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Gastrointestinal tolerability and quality of life in antiretroviral-naïve HIV-1-infected patients: data from the CASTLE study

Most ritonavir-boosted protease inhibitor (PI)-based antiretroviral regimens offer comparable levels of virological efficacy. Thus, the tolerability of the regimen becomes a distinguishing factor with implications for patient quality of life (QoL), treatment adherence, and clinical outcome. This art... Full description

Journal Title: AIDS care 2010-06-01, Vol.22 (6), p.677-686
Main Author: Malan, Niel
Other Authors: Su, Jun , Mancini, Marco , Yang, Rong , Wirtz, Victoria , Absalon, Judith , McGrath, Donnie , for the CASTLE Study Team
Format: Electronic Article Electronic Article
Language: English
Subjects:
HIV
Quelle: Alma/SFX Local Collection
Publisher: Abingdon: Taylor & Francis Group
ID: ISSN: 0954-0121
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title: Gastrointestinal tolerability and quality of life in antiretroviral-naïve HIV-1-infected patients: data from the CASTLE study
format: Article
creator:
  • Malan, Niel
  • Su, Jun
  • Mancini, Marco
  • Yang, Rong
  • Wirtz, Victoria
  • Absalon, Judith
  • McGrath, Donnie
  • for the CASTLE Study Team
subjects:
  • Acquired immune deficiency syndrome
  • Adenine - adverse effects
  • Adenine - analogs & derivatives
  • Adherence
  • Adult
  • Aged
  • AIDS
  • AIDS/HIV
  • Anti-Retroviral Agents - adverse effects
  • Anti-Retroviral Agents - therapeutic use
  • Antiretroviral drugs
  • Antiretroviral therapy
  • Antiretroviral Therapy, Highly Active
  • atazanavir
  • Atazanavir Sulfate
  • Biological and medical sciences
  • Clinical outcomes
  • Deoxycytidine - adverse effects
  • Deoxycytidine - analogs & derivatives
  • Digestive system
  • Drug therapy
  • Drug Therapy, Combination
  • Drug toxicity and drugs side effects treatment
  • Emtricitabine
  • Female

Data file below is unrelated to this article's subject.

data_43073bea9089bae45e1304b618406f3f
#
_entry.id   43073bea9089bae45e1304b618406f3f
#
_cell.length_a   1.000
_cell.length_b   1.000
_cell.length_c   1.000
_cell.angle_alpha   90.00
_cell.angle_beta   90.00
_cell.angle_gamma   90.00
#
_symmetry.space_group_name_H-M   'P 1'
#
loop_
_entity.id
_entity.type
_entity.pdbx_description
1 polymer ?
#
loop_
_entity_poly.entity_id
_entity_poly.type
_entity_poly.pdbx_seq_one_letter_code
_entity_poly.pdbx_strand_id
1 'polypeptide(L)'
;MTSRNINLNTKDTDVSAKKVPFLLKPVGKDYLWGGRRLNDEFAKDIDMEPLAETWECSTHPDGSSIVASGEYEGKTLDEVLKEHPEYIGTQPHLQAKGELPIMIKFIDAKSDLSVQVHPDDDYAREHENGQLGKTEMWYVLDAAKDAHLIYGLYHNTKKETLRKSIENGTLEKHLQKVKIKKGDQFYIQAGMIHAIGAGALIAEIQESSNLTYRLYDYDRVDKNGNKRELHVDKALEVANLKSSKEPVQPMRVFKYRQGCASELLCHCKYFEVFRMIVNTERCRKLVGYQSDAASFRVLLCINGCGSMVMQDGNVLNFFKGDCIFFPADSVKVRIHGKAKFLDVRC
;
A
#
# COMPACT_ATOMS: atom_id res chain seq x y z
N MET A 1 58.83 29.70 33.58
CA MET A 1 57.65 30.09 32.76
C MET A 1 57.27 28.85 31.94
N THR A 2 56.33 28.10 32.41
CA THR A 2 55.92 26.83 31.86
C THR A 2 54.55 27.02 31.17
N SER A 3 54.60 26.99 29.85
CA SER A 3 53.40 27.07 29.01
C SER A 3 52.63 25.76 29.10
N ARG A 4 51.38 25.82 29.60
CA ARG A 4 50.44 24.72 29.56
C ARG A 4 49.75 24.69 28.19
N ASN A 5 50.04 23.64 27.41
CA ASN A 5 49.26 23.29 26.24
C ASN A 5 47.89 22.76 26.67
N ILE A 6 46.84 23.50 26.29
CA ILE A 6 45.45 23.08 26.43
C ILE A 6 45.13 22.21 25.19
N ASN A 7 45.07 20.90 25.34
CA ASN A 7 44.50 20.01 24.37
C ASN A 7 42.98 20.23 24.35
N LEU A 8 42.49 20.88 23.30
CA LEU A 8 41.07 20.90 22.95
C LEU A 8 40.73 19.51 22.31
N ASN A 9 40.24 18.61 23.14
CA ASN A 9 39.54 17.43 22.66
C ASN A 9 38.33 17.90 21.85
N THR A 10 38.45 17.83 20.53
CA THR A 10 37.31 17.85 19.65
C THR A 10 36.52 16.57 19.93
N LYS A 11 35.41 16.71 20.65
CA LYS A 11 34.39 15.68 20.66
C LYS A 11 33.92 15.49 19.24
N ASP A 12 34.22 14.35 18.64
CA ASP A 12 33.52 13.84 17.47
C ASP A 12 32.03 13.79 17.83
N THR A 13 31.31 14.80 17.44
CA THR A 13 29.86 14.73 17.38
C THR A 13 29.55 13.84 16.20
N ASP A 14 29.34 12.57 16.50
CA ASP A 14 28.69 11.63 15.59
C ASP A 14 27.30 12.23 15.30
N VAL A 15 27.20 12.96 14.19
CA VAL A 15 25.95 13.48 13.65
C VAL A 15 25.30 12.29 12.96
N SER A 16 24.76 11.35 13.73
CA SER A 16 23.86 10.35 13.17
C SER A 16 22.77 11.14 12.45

• Gastrointestinal Diseases - chemically induced
  • GI tolerability
  • Health
  • health-related quality of life
  • HIV
  • HIV Infections - complications
  • HIV Infections - drug therapy
  • HIV-1
  • Human immunodeficiency virus
  • Human viral diseases
  • Humans
  • Immune response system
  • Infectious diseases
  • Irritable bowel syndrome
  • Irritable Bowel Syndrome - chemically induced
  • Lopinavir
  • Male
  • Medical care
  • Medical sciences
  • Medical treatment
  • Medication Adherence
  • Middle Aged
  • Oligopeptides - adverse effects
  • Organophosphonates - adverse effects
  • Pharmacology. Drug treatments
  • Prospective Studies
  • Pyridines - adverse effects
  • Pyrimidinones - adverse effects
  • Quality of Life
  • Ritonavir - adverse effects
  • Surveys and Questionnaires
  • Tenofovir
  • Toxicity: digestive system
  • Viral diseases
  • Viral diseases of the lymphoid tissue and the blood. Aids
  • Young Adult
ispartof: AIDS care, 2010-06-01, Vol.22 (6), p.677-686
description: Most ritonavir-boosted protease inhibitor (PI)-based antiretroviral regimens offer comparable levels of virological efficacy. Thus, the tolerability of the regimen becomes a distinguishing factor with implications for patient quality of life (QoL), treatment adherence, and clinical outcome. This article describes results from the CASTLE study (comparing once-daily atazanavir/ritonavir [ATV/RTV] with twice-daily lopinavir/ritonavir [LPV/RTV], both in combination with fixed-dose tenofovir/emtricitabine, in treatment-naïve HIV-infected patients) and an evaluation of the impact of gastrointestinal (GI) complications of treatment on patient QoL, as measured by the irritable bowel syndrome (IBS) QoL questionnaire (IBS-QoL). Changes in IBS-QoL from baseline over time (to week 24) were classified as: "Improvement" (≥2-point positive change from baseline), "No change" (
language: eng
source: Alma/SFX Local Collection